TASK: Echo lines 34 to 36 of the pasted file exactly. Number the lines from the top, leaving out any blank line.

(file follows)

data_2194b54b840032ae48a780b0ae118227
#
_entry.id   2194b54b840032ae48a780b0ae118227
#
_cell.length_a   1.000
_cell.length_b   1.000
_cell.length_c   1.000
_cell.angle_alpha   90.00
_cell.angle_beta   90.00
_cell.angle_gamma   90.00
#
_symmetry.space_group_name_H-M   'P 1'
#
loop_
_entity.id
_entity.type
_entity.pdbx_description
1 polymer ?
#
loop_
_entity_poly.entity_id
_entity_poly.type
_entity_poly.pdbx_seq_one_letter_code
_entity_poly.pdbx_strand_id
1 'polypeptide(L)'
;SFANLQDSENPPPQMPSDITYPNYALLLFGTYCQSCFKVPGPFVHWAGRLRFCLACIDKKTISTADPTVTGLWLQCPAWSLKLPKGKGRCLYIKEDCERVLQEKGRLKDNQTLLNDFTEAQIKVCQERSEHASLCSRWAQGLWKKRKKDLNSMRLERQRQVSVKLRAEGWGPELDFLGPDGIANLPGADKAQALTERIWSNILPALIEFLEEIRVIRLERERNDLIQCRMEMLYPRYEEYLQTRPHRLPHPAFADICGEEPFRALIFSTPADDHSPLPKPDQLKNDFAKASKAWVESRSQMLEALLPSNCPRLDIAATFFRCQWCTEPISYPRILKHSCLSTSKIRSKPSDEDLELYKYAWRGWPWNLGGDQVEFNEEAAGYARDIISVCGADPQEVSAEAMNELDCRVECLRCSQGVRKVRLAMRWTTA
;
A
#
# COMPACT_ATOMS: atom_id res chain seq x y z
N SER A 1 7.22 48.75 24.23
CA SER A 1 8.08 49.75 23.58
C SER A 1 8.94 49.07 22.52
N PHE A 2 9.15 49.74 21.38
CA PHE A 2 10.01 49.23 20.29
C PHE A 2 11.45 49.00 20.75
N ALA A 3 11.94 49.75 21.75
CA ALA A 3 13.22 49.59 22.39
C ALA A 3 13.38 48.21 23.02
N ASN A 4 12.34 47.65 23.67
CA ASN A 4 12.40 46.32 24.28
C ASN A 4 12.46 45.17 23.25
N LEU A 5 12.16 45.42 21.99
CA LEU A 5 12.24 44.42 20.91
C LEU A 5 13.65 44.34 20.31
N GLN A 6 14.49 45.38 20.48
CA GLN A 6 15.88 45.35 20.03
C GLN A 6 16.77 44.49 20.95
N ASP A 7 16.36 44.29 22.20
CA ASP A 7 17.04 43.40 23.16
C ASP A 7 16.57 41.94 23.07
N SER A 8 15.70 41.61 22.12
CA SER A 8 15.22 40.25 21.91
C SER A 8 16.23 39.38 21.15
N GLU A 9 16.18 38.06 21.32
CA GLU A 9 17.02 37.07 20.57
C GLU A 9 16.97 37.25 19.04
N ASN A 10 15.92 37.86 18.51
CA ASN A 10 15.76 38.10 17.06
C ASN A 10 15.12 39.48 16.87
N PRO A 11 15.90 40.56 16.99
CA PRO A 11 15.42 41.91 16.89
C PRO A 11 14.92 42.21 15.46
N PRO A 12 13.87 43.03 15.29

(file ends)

N PHE A 2 9.15 49.74 21.38
CA PHE A 2 10.01 49.23 20.29
C PHE A 2 11.45 49.00 20.75